As everyone knows, the Stanley Cup is awarded on the basis of a failed charitable purpose trust and is in all likelihood legally owned by some British guy descended from Lord Stanley of Preston who doesn't realize it.
Putting aside the fascinating topic of nineteenth century trust law, I just wanted to point out that Brent Rathgerber, a Member of Parliament from Edmonton, described the Stanley Cup as the "trophy du jour of the NHL", because he is a dumbass and doesn't know that there's a difference between "du jour", a French expression meaning "of the day", and "de jure", a Latin expression meaning "in law". Or he thinks he is ordering the soup in law at nice restaurants.
His legal analysis is ridiculous: so the "Canadian people" automatically own anything that has ever belonged to a governor general? Then I would like Adrienne Clarkson's porcelain doll collection, please. If the Stanley Cup trust has failed, then the trust property reverts to Lord Stanley, his heirs and successors.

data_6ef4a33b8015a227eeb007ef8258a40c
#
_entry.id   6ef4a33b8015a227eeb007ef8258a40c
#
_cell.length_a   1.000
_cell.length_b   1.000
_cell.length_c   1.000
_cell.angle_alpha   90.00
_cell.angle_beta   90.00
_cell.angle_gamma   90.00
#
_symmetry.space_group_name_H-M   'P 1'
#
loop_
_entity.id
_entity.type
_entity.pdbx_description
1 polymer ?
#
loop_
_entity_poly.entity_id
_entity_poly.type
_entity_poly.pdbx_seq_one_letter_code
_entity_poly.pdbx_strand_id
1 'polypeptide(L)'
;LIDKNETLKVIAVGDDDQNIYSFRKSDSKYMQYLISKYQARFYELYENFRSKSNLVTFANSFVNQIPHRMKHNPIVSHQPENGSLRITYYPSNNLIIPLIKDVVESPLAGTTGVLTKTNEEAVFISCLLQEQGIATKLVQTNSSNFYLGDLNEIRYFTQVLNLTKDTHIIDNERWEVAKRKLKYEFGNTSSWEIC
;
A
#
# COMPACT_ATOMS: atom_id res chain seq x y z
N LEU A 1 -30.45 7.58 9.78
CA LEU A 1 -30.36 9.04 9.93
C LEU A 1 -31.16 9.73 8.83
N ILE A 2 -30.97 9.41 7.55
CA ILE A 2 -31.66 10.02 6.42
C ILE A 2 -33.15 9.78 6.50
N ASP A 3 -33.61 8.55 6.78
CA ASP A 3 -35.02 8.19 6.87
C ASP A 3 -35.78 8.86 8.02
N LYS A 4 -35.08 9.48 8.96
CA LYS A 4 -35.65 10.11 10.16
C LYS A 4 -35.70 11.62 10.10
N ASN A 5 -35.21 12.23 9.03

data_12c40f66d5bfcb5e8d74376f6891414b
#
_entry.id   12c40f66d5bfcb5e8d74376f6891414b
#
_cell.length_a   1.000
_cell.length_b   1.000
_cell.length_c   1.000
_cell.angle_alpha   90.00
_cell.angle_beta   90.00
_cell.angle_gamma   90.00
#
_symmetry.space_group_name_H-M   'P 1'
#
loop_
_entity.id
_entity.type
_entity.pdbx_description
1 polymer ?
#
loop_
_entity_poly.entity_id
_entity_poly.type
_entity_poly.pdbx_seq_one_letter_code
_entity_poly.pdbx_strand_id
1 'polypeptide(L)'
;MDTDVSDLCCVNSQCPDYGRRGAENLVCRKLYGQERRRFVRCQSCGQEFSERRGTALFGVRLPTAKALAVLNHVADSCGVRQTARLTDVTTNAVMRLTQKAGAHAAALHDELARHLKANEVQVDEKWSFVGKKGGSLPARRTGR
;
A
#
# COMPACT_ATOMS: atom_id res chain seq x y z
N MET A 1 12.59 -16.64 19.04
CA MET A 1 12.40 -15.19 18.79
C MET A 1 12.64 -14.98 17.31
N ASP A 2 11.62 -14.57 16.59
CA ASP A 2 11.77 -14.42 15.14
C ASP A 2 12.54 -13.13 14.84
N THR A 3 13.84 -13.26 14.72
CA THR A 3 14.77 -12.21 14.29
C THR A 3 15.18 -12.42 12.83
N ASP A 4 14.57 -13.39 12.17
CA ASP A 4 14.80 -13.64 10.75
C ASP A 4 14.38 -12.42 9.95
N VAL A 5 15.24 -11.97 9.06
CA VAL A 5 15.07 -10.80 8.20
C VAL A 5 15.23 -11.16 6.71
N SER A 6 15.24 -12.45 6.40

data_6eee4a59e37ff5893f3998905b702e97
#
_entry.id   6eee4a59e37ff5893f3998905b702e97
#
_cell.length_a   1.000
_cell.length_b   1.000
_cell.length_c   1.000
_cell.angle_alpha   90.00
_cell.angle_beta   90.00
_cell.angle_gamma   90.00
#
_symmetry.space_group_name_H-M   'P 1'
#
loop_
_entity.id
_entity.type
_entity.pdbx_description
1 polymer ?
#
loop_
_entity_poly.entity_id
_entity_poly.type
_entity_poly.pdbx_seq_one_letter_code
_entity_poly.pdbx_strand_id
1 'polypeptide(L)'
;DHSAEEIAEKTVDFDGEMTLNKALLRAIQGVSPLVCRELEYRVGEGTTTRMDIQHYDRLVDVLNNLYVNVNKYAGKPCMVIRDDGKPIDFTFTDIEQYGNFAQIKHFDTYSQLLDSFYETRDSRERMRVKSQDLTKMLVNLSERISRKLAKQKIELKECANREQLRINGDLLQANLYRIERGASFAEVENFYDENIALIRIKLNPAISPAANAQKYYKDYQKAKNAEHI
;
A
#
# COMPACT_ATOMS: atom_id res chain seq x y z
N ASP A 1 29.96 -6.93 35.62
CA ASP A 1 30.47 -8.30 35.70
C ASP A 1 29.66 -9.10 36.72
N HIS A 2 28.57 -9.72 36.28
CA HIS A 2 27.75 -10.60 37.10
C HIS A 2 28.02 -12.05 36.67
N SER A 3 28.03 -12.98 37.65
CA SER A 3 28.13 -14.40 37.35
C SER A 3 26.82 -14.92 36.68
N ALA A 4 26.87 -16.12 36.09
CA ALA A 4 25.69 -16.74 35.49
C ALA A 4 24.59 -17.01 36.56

He also asks "what could be more Canadian" than letting a bunch of drunken beer leaguers play for one of the world's most prestigious sports trophies? If he thinks horrible ideas are typically Canadian, then really he should be running for the Bloc quebecois.
It's horrifying to think that someone who understands so little about the most important things in life, hockey and trust law, has been elected to public office (Although it was an Alberta election -- let's see how he does when they switch to multiparty democracy).
It's been a while. Things are going well here in Bermuda.
I just wanted to let you know about my new law firm, Bermuda Corporate & Trust Law Ltd. It is a law firm offering legal advie on corporate and company law as well as trust and real estate matters in Bermuda. If you are interested in checking it out, you can see more on our new website at http://www.corporatetrustlaw.bm
The computer game I've been working on for the past 2 years has just been released. It's called Castle Vox and I encourage you to check it out.
The gameplay is a simultaneous-turn-based strategy model. So you don't have to wait for all the other players to take their turns, you're always taking your turn (except in-between rounds when the battle resolutions happen).
Here's a screenshot of the Napoleonic Wars map:
The full version has 35 maps and counting. The game includes a map editor so you can make your own, or edit the existing ones.